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EB Games Expo 2013 – An Overview



EB Games Expo 2013 was certainly a thing that happened. If you don’t know, EB Expo is perhaps the largest congregation of top of the line impending video games in Australia. Housed in Sydney from October 4th to 6th, OnlySP’s southern hemisphere correspondents Damien and I were lucky enough to turn up and soak in the atmosphere, and the inevitable morass that 38,000 people results in, all Saturday. Aside from the crowds, costumes, neighbouring One Direction concert, and innumerable lost children, there were, of course, games. And games are our business.

All games mentioned in bold will get a write up in the coming days, plus more.

Booths definitely splashed out this year. Sony had a second (rather rickety) story, where the PlayStation 4s were housed, quite literally, above all the old tech. On the precarious perch were games such as Knack and Killzone Shadowfall. Microsoft likewise had two stories, although their bottom floor had Xbox Ones and their top floor had Titanfall playable.

All images official EB Expo

All images supplied by official EB Expo

While we’re doing tit-for-tat, Sony had a branded racing car and a handful of racing cockpit setups to test out Gran Turismo 6. Microsoft, meanwhile, also had a branded racing car, but, instead of racing booths, they had a Titanfall titan. Because Titanfall.

The Warner Bros. booth went with a DC vibe, with a life size statue of Batman, and the new Superman costume. WB were plugging the upcoming Arkham Origins hardest of all, with a hefty showing for Dying Light backing up Bats.

EA had a number of games, most of which were outsourced to other booths. Most notable was Titanfall, but they also had FIFA and Need for Speed: Rivals smattered around the showroom floor. EA’s main base of operations was located at the tank. Yes, the tank. Seems like everybody at game conventions has to have a tank these days. Around said tank was the Battlefield 4 booth, clad all in black.

The final big black-boothed shooter was, of course, Call of Duty Ghosts. Needless to say, it was pretty much the most trafficked booth of all. Minimal show, minimal bluster, all business, Ghosts sat along the very back wall of the expo, like the handsome brooding guy at the night club, attracting all the damn attention away from the immature little kiddies on the dance floor.


Ubisoft actually had a dance floor, with actual dancers, as is the norm for their Just Dance booth. Professional dancers mixed it with the great unwashed, taking a handful of eager volunteers on to the dance floor to shake their proverbial groove thangs. Also at the Ubi booth was Assassin’s Creed IV Black Flag, with a rather giant picture of Kenway in full regalia being painted live throughout the day. It looked pretty damn boss by about 5pm.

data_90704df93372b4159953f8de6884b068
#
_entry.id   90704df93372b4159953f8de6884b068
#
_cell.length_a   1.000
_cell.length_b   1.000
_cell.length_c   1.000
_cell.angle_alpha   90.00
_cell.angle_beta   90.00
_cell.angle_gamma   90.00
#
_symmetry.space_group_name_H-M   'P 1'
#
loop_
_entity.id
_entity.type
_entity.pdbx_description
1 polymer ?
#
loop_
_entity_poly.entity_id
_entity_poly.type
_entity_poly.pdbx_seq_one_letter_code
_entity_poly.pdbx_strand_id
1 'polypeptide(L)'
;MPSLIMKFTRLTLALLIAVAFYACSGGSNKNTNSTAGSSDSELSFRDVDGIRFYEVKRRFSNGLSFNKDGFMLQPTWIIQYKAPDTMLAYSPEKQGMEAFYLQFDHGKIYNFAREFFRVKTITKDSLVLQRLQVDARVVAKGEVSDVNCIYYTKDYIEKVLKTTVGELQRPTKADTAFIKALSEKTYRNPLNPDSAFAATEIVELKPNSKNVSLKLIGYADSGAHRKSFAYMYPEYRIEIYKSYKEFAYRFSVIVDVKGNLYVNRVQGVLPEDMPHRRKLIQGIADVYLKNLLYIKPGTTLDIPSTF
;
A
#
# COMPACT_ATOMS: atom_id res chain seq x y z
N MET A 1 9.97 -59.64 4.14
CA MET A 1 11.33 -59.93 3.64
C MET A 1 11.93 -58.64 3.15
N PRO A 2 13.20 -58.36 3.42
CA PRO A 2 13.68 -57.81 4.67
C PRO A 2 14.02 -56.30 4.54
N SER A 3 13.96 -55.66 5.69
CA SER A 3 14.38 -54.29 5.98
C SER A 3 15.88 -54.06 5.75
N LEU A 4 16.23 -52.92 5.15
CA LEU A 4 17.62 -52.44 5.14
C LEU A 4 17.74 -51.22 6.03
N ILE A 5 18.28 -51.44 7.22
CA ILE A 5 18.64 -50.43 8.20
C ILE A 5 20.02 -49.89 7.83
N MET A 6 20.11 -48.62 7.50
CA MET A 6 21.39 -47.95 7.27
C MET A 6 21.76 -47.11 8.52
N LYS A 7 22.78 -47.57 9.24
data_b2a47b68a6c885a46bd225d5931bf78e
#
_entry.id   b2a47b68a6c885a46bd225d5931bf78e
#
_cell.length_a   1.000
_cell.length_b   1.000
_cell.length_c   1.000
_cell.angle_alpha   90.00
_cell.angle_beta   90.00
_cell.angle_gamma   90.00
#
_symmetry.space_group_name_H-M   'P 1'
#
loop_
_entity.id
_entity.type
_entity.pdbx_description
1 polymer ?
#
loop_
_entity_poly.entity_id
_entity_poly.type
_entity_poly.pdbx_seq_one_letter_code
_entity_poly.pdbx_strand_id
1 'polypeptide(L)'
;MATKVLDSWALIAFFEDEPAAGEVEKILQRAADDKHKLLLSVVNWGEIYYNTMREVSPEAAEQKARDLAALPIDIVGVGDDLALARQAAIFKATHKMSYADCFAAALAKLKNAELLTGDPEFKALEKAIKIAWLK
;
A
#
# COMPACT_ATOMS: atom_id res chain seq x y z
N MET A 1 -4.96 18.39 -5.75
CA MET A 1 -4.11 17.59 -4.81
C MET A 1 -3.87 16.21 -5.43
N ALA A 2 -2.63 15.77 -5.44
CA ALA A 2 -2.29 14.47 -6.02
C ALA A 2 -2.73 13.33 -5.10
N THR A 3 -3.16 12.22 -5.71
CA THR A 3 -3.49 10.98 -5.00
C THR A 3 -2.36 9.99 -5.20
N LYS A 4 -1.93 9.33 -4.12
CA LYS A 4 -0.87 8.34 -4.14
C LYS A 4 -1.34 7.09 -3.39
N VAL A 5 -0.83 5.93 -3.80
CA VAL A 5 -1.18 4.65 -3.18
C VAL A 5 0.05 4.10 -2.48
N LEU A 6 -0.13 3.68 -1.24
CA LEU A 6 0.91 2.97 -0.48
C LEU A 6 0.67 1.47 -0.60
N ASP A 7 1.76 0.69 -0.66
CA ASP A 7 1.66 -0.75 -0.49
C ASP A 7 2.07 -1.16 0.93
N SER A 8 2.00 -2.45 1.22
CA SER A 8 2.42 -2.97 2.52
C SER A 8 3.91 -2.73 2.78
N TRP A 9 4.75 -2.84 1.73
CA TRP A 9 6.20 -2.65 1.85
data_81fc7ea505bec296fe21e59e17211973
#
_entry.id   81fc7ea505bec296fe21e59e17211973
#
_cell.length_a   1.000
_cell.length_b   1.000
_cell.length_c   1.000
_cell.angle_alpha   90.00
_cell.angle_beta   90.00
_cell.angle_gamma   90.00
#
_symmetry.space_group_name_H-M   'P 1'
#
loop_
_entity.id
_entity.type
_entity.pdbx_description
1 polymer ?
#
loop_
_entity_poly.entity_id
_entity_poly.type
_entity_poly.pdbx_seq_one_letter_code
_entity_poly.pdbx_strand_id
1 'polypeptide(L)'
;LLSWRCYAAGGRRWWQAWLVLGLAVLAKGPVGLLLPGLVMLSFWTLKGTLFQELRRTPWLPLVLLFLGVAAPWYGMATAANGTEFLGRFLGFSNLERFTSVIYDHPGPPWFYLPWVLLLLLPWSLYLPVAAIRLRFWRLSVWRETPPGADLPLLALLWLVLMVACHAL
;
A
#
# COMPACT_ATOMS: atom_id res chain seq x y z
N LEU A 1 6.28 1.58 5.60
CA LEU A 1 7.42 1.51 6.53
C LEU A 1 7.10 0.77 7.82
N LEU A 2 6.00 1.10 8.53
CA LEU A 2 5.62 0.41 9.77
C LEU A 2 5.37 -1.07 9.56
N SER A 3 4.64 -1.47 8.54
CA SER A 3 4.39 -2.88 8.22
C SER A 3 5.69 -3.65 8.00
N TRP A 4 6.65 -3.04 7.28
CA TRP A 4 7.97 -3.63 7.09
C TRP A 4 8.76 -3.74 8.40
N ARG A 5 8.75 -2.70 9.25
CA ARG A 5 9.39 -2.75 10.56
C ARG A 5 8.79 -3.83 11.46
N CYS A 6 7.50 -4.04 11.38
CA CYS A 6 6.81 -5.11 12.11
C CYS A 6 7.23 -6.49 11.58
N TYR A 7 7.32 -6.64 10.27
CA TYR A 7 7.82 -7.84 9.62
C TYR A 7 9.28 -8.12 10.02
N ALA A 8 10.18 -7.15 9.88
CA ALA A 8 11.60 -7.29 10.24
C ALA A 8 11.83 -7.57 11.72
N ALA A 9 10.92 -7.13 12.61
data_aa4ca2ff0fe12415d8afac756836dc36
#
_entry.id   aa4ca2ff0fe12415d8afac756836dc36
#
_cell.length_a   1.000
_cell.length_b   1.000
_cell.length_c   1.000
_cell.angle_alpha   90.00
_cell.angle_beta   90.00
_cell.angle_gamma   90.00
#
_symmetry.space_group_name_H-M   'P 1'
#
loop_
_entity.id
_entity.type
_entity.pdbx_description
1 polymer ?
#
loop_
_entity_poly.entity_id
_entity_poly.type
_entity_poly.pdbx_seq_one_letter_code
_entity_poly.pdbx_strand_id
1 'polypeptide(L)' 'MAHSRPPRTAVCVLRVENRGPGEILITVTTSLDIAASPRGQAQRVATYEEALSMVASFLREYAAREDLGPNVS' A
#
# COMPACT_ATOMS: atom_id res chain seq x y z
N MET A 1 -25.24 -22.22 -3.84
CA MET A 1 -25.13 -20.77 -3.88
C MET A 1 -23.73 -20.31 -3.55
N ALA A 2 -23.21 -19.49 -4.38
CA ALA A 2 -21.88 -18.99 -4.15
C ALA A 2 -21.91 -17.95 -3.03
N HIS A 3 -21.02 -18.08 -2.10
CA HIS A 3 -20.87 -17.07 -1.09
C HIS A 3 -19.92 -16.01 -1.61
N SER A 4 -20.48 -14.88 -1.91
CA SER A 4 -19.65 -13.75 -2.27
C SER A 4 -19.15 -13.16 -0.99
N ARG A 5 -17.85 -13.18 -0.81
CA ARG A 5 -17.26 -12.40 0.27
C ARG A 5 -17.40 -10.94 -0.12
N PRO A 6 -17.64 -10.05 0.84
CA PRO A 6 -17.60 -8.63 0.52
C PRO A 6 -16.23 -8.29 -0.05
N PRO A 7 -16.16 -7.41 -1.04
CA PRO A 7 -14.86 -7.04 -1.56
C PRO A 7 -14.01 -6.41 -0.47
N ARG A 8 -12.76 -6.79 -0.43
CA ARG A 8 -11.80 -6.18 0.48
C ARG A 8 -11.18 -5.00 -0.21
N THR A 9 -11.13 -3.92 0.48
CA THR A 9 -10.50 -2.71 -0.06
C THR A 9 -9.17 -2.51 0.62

Nintendo had a relatively small showing this year, with a number of Wii U and 3DS games available to pick up and play. The main attraction was the small tourney stage Ninty had at its disposal, with Nintendo representatives MCing Pokemon battles, Mario Kart 9 races, and new Mario 3DS speed runs. One thing Nintendo knows how to do is create a family friendly community spirit, and it did that with aplomb.

Being EB Expo, a huge space was reserved for the titular store. Servicing the multitude of interested purchasers, the store took orders and preorders and sold merch and games. Unsurprisingly.

An area that saw a dramatic expansion this year was the community hub. Spread across a number of stages, the hub focused on community panels, discussions, and Q&A sessions. There was always something interesting going on and, while we didn’t really attend any sessions (well, Damien caught the InFamous Second Son dev Q&A), the crowds seemed completely engrossed.

Perhaps the cutest addition to this year’s Expo were the adorable balloon statues. Surrounding the kids’ activity area were some amazing game-related balloon sculptures. Made up of dozens and dozens of balloons twisted together, the statues were the coolest balloon animals I’ve ever seen. My favourite was the beautifully detailed Spyro, but the Sackboy was a close second.


I am, no doubt, leaving many things out, such as the indie dev stalls, the League of Legends championships, various hardware company booths, and the fireworks display, but there was so much there and so little time and so many games to play. Over the next few days, Damien and I will be posting our impressions of those games we played and saw, and bring you the heads up for all the hottest (and not so hot) titles to keep an eye on, as well as our hands-on opinions of the PS4 and Xbox One.

Former Editor in Chief of OnlySP. A guy who writes things about stuff, apparently. Recovering linguist, blue pencil surgeon, and professional bishie sparkler. In between finding the latest news, reviewing PC games, and generally being a grumpy bossyboots, he likes to watch way too much Judge Judy. He perhaps has too much spare time on his hands. Based in Sydney, Australia. Follow him on twitter @lawksland.


Shattered: Tale of the Forgotten King is a Baffling Combination of Journey and Dark Souls